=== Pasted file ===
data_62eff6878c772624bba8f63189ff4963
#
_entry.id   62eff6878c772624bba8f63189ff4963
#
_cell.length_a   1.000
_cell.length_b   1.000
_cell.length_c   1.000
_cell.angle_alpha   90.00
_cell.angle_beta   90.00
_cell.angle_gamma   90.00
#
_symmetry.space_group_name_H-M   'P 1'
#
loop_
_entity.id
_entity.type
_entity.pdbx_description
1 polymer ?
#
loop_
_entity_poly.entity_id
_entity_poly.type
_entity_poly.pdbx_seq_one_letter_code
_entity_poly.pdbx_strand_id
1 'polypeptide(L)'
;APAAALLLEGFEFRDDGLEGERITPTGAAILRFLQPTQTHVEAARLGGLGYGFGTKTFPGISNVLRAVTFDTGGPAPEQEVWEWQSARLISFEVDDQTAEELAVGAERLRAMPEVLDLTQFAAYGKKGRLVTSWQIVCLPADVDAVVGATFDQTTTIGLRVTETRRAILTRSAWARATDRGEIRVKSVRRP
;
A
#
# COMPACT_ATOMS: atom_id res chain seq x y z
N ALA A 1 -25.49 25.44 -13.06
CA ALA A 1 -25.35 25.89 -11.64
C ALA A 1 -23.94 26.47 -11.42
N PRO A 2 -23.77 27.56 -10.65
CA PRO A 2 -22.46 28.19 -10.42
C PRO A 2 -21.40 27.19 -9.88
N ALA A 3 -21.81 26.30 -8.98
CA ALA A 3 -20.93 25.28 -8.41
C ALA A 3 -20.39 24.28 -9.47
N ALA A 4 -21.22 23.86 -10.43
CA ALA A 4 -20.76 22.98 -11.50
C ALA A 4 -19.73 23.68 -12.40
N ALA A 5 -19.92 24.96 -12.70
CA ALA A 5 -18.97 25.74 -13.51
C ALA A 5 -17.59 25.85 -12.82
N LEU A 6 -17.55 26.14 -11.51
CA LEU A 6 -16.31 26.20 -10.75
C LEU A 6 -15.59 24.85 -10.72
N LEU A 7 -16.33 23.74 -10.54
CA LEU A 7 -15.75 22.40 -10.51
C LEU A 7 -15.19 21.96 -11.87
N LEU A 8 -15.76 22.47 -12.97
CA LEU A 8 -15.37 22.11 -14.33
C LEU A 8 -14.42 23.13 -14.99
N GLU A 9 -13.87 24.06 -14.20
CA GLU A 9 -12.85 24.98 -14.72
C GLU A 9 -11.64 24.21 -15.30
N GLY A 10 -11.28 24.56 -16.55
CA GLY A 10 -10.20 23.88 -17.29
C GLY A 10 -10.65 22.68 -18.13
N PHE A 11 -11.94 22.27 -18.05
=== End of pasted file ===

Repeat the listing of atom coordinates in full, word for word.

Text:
data_62eff6878c772624bba8f63189ff4963
#
_entry.id   62eff6878c772624bba8f63189ff4963
#
_cell.length_a   1.000
_cell.length_b   1.000
_cell.length_c   1.000
_cell.angle_alpha   90.00
_cell.angle_beta   90.00
_cell.angle_gamma   90.00
#
_symmetry.space_group_name_H-M   'P 1'
#
loop_
_entity.id
_entity.type
_entity.pdbx_description
1 polymer ?
#
loop_
_entity_poly.entity_id
_entity_poly.type
_entity_poly.pdbx_seq_one_letter_code
_entity_poly.pdbx_strand_id
1 'polypeptide(L)'
;APAAALLLEGFEFRDDGLEGERITPTGAAILRFLQPTQTHVEAARLGGLGYGFGTKTFPGISNVLRAVTFDTGGPAPEQEVWEWQSARLISFEVDDQTAEELAVGAERLRAMPEVLDLTQFAAYGKKGRLVTSWQIVCLPADVDAVVGATFDQTTTIGLRVTETRRAILTRSAWARATDRGEIRVKSVRRP
;
A
#
# COMPACT_ATOMS: atom_id res chain seq x y z
N ALA A 1 -25.49 25.44 -13.06
CA ALA A 1 -25.35 25.89 -11.64
C ALA A 1 -23.94 26.47 -11.42
N PRO A 2 -23.77 27.56 -10.65
CA PRO A 2 -22.46 28.19 -10.42
C PRO A 2 -21.40 27.19 -9.88
N ALA A 3 -21.81 26.30 -8.98
CA ALA A 3 -20.93 25.28 -8.41
C ALA A 3 -20.39 24.28 -9.47
N ALA A 4 -21.22 23.86 -10.43
CA ALA A 4 -20.76 22.98 -11.50
C ALA A 4 -19.73 23.68 -12.40
N ALA A 5 -19.92 24.96 -12.70
CA ALA A 5 -18.97 25.74 -13.51
C ALA A 5 -17.59 25.85 -12.82
N LEU A 6 -17.55 26.14 -11.51
CA LEU A 6 -16.31 26.20 -10.75
C LEU A 6 -15.59 24.85 -10.72
N LEU A 7 -16.33 23.74 -10.54
CA LEU A 7 -15.75 22.40 -10.51
C LEU A 7 -15.19 21.96 -11.87
N LEU A 8 -15.76 22.47 -12.97
CA LEU A 8 -15.37 22.11 -14.33
C LEU A 8 -14.42 23.13 -14.99
N GLU A 9 -13.87 24.06 -14.20
CA GLU A 9 -12.85 24.98 -14.72
C GLU A 9 -11.64 24.21 -15.30
N GLY A 10 -11.28 24.56 -16.55
CA GLY A 10 -10.20 23.88 -17.29
C GLY A 10 -10.65 22.68 -18.13
N PHE A 11 -11.94 22.27 -18.05